• Websites. Providing areas on your website where customers can answer their own questions or seek answers from others.
  • E-mail. Using e-mail as a way to improve customer service and more quickly respond to certain needs or help requests.
  • Communications. Unifying communications so that you know that the customer who left a voice mail also sent an e-mail with the same request a few days ago.
  • Software. Better managing customer relationships with more sophisticated data-gathering tools, such as customer relationship management software.

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AI Virtual Reality and Internet of Things

How Artificial Intelligence, Virtual Reality, and IoT are redefining the Hospitality Industry

Whenever it seems that customer expectations can’t rise any higher, they do. To continue to earn customers’ loyalty, hospitality brands are embracing technology. And in particular, they are finding that Artificial Intelligence (AI), Virtual Reality (VR), and the Internet of Things (IoT) offer a mutually reinforcing equation of excellent service:

 1. AI helps brands personalize the customer experience

Hospitality brands are increasingly on the hook for personalizing customers’ experiences the way Amazon recommends purchases and Facebook recommends ads.
While the idea isn’t new–rewards programs for capturing customer information have been around for decades–what’s different is that consumers expect continuity between their online and offline experiences. Guests want an offer they receive on an app to be valid at checkout, to fix an in-person service issue by chatting with the brand on Facebook Messenger, and for hotels, taxis, and airlines to remember their preferences. Because private Social Messaging conversations are asynchronous and persistent, they tie guests’ pre- and post-booking conversations together so service agents always know their history.
It can take a lot of work to unify all that disconnected data, which is why hospitality brands are investing in data warehousing and algorithms to help them know guests better than they know themselves.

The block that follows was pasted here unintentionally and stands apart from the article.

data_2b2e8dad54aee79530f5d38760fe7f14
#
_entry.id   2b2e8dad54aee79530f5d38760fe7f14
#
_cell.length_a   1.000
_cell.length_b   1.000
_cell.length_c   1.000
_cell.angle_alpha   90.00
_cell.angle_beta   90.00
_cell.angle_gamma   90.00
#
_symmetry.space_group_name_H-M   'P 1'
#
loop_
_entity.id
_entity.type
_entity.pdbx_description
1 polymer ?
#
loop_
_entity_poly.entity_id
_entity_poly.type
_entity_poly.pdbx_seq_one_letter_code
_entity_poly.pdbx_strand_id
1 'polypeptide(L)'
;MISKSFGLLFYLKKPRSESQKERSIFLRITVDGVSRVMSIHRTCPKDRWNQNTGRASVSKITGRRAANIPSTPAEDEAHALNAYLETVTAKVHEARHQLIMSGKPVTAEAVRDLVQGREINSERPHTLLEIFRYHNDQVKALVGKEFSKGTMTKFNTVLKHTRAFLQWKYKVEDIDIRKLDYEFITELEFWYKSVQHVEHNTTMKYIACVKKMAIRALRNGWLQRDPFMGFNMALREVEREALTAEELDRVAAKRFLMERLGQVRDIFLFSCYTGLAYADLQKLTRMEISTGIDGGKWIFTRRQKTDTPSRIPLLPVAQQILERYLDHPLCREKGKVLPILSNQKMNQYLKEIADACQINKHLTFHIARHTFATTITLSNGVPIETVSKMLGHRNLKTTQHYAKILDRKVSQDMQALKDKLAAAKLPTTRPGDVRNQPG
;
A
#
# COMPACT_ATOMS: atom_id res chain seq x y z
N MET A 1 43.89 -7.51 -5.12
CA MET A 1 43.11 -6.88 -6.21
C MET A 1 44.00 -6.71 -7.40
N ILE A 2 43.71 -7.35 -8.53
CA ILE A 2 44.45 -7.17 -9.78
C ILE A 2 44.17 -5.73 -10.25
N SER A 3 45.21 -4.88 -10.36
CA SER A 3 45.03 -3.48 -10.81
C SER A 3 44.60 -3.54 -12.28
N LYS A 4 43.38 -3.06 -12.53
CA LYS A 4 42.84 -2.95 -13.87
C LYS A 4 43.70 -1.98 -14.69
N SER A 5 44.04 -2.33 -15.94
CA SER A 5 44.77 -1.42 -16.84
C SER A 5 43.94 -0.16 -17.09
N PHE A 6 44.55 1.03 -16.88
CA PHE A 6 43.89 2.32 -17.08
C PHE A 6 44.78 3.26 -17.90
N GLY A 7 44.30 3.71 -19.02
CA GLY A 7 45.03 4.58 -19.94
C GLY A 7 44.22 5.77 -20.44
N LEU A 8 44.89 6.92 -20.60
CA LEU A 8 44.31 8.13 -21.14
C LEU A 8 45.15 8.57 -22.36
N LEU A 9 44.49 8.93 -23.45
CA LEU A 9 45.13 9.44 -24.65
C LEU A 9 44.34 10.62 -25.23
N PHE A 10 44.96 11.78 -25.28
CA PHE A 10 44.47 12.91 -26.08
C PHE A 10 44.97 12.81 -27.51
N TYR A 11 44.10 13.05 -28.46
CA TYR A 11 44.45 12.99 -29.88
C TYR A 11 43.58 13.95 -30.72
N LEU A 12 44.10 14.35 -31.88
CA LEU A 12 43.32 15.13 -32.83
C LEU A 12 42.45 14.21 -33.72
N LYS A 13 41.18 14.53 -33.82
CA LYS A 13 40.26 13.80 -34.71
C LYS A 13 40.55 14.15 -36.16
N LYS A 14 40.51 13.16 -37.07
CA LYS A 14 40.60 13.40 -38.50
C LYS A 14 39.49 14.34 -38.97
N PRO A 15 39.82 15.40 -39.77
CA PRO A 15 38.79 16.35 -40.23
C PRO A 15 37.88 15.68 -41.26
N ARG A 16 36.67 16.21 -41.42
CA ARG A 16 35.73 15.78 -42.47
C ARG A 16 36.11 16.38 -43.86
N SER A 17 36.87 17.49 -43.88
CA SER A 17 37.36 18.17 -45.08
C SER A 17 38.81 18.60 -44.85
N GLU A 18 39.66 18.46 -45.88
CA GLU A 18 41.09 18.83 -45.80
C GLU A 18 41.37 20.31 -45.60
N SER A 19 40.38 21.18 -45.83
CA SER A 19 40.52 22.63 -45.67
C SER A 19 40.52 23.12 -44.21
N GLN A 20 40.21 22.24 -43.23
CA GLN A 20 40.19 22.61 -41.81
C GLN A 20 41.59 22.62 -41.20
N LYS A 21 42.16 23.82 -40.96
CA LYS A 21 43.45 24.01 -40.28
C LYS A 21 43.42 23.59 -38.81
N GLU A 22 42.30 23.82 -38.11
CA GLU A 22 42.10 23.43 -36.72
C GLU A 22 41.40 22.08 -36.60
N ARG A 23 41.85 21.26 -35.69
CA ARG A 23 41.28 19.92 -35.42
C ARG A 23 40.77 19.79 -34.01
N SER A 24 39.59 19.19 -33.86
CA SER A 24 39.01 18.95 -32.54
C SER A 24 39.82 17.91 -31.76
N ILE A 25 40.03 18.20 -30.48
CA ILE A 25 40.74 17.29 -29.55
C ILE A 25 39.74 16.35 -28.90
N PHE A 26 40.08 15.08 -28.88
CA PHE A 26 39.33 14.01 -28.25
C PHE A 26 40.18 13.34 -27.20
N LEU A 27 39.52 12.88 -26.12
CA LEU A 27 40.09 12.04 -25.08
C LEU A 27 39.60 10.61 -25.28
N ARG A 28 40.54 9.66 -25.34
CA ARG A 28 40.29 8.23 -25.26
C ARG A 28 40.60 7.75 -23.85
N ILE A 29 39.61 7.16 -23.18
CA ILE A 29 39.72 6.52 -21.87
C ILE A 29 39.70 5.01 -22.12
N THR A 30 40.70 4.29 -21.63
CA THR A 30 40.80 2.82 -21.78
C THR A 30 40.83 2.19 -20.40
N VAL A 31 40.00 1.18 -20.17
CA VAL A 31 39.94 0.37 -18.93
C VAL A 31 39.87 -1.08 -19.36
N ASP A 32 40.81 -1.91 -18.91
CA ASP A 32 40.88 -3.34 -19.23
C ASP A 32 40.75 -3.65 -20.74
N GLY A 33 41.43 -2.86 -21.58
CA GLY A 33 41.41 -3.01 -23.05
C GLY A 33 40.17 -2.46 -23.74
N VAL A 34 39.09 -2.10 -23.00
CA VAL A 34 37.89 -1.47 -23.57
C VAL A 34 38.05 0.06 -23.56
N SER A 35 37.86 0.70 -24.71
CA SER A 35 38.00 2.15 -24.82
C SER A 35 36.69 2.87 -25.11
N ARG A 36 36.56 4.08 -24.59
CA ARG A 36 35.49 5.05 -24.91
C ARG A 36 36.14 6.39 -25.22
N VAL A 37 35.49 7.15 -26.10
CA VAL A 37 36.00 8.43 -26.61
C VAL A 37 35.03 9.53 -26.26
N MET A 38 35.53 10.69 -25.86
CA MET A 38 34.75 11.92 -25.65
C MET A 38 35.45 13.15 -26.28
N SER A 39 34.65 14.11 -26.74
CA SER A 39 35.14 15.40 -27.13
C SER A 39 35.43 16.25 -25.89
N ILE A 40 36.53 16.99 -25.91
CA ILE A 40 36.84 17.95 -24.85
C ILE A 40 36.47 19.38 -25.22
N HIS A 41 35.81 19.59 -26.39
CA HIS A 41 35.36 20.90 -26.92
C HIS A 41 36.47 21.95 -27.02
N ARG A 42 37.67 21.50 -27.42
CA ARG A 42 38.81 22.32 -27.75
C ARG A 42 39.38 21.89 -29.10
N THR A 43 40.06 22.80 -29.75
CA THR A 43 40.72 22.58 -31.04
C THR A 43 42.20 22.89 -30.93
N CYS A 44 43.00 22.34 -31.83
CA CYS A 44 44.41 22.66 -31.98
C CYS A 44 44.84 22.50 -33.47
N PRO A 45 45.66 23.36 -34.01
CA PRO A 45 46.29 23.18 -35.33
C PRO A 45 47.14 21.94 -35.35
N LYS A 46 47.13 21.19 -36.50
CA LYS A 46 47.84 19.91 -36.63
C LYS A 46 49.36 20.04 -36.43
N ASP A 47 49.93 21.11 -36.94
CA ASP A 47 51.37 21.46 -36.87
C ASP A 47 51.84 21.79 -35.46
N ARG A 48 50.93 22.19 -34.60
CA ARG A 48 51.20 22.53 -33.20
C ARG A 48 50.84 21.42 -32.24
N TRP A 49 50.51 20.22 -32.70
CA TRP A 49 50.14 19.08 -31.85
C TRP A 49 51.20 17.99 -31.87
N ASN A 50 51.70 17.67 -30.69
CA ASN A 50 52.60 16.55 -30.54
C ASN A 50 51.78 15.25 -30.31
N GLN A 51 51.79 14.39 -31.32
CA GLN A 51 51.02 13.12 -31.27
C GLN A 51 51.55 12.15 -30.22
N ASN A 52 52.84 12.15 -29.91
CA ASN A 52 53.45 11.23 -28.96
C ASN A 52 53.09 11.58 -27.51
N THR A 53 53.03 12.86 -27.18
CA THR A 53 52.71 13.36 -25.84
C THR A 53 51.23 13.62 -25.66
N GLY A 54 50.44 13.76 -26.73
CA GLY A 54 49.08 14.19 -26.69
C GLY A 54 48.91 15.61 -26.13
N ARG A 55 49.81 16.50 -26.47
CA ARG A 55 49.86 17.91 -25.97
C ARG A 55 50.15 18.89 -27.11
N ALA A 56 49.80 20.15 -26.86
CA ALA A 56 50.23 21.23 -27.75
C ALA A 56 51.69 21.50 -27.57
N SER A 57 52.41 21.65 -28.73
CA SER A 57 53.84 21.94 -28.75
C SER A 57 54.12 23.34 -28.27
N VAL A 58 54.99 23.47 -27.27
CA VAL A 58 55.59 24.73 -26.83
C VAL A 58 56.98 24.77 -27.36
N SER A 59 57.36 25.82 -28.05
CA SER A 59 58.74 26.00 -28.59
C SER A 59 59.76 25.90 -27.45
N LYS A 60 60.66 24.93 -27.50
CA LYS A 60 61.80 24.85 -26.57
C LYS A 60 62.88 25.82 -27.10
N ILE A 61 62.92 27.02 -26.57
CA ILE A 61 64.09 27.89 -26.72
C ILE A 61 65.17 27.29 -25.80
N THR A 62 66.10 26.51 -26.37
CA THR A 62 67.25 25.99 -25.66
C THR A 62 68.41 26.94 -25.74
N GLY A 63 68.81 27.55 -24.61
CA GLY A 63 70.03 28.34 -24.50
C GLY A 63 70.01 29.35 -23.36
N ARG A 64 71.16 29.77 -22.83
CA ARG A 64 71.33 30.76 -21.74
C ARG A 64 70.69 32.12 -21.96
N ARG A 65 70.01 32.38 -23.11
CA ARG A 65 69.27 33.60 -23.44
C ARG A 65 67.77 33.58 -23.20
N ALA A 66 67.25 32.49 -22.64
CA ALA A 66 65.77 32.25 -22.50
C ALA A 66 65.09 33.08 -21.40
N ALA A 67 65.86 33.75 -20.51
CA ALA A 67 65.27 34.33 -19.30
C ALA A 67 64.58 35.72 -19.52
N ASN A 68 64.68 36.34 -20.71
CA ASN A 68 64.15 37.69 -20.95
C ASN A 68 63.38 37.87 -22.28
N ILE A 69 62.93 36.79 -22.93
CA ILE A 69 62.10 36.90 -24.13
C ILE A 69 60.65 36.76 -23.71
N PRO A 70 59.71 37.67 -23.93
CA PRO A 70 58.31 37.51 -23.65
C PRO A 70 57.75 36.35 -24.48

2. Virtual reality allows travelers to try before they buy

VR allows brands to do more storytelling. VR is often touted for its ability to get viewers to empathize with what they’ve seen to a greater degree than is possible in video or print. This is why tourism boards from Wales to Singapore have launched innovation funds and VR documentary series to tell their stories in ways that strike an emotional chord. You may have seen the virtual reality office videos from your doctor’s clinic straight to your laptops. The impact of VR in marketing is definitely transformative and imperative for all types of brands.

3. Integrating home life with travel life

Have you heard about the Internet of things? Yes, an idea that has changed the world. You can have access to your home appliances while you are traveling or at a remote location.

Today, AI, VR, and IoT in hospitality are all converging. More connected devices mean more data. That means AI algorithms are trained on better datasets and can perform more functions. And a greater understanding of guests’ interests, desires, and experiences means more interactive and engaging VR experiences before, en-route, and at their destination.

As customer expectations rise, technology offers an answer. The challenge for hospitality brands is investing in the right systems before it’s too late.